It's been a long time in coming, but PayPal announced in a blog post today that they have partnered with BitPay, Coinbase, and GoCoin to allow merchants to accept Bitcoin. This comes just a few weeks after the announcement that businesses working with Braintree would be able to accept Bitcoin, and this is a more direct use of Bitcoin. The support will come via integration in the PayPal Payments Hub, and there is one significant catch: for now this is only supported for merchants in North America. Still, it's at least one small step towards further acceptance of virtual currencies. There are other qualifications to using Bitcoin with PayPal as well.

The blog notes, "To be clear, today’s news does not mean that PayPal has added Bitcoin as a currency in our digital wallet or that Bitcoin payments will be processed on our secure payments platform. PayPal has always embraced innovation, but always in ways that make payments safer and more reliable for our customers. Our approach to Bitcoin is no different. That’s why we’re proceeding gradually, supporting Bitcoin in some ways today and holding off on other ways until we see how things develop."

Interestingly, this comes at a time when the mining phase of Bitcoins and other virtual currencies has largely moved beyond GPUs and onto dedicated SHA256 and Scrypt ASICs. That's good news for gamers and graphics gurus like our own Ryan Smith, as it means we hopefully won't see quite as many GPUs that should be playing games sacrificed in pursuit of cryptocurrency mining. (And yes, I know there are many alt-coins that use other Proof of Work algorithms that haven't been ported to ASICs, but few if any are actually profitable to mine with GPUs at this point.) Scott Ellison of PayPal also notes that PayPal has worked with many merchants selling cryptocurrency mining hardware, but they do not work with pre-orders/pre-sales (i.e. early funding of hardware that has not yet shipped).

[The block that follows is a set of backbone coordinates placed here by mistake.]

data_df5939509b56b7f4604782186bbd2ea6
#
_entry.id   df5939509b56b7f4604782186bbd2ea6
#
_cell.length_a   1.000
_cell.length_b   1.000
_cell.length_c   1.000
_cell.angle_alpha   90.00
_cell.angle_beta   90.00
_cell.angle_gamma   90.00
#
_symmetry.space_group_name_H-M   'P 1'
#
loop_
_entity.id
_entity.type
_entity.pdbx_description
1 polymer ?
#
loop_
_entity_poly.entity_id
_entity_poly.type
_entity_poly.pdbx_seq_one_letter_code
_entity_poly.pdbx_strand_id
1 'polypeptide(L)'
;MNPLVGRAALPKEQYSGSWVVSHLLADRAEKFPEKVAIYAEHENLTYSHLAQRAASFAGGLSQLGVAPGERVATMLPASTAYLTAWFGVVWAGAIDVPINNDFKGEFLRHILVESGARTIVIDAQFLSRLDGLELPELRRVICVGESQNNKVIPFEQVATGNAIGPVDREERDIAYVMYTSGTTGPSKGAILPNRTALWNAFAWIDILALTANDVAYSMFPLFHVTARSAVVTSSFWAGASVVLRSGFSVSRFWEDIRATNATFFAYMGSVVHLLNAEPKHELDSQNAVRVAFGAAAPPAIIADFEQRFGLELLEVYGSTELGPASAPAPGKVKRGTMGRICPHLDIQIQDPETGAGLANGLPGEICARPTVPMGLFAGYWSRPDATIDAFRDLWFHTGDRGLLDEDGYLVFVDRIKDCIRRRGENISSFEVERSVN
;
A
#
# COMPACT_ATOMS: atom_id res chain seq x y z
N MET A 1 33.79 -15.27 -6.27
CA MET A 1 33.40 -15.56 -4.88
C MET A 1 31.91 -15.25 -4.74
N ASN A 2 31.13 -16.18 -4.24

Today's announcement and the earlier Braintree announcement mark a clear change in tone from PayPal regarding Bitcoin, as the history of PayPal and Bitcoin has been a bit rocky up until now. Going back a few years, in the early days of Bitcoin PayPal actively took steps to prevent people from using their service to purchase Bitcoins. Others have reported bans from PayPal and closed accounts for dealing in Bitcoins. Obviously the inability to roll back purchases made via Bitcoin is a risk, and companies like Coinbase and BitPay now have services in place to mitigate some of the risks. Regardless, with sites like Newegg.com, TigerDirect.com, Overstock.com, and others all beginning to accept Bitcoin as a viable method of payment, it looks like PayPal has decided to join the club.

While there are still plenty of naysayers when it comes to Bitcoins and cryptocurrencies in general, this is great news for Bitcoin proponents as integration with PayPal opens the doors for thousands of small shops to begin working with Bitcoin.

Source: PayPal

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  • bsim500 - Friday, September 26, 2014 - link

    Jarred, Bitcoin is as intrinsically worthless as the US Dollar. There's nothing "backing" it other than faith that others will continue using it as "money" (the "hashes" that are calculated merely guarantee that a Bitcoin unit is "legally" valid they don't actually give it any "value" - it's like "backing" the US Dollar with anti-counterfeiting US banknote verification machines which exist solely because the US Dollar exists - circular logic).

    It also has zero intrinsic usage (eg, unlike Gold or Silver's industrial or jewellery uses), and if things turned really bad and the Internet went down (quite easily done by forcibly shutting down ISP's, DNS root servers, physically severing international undersea Internet cables with submarines or even continued national electricity outages) it's value & tradability in a state of dire emergency is instantly zero. The fact you can only create 21m units (preventing inflation) doesn't make it "valuable" in and of itself any more than creating a currency out of 21m pretty seashells or 21m bags of salt.

    Bitcoin also suffers from the exact opposite "overswing" vs paper currencies - if you can only create 21m units and they get exponentially harder to "mine", then early units will be more valuable than later units, which can cause runaway DEflation or currency shortages. 21m units divided by 7bn people = a global average of 0.003 units per person ($1.5 per person @ $500 per Bitcoin). There's actually too few units to function as a global currency beyond just a few geeks using it as a novelty item.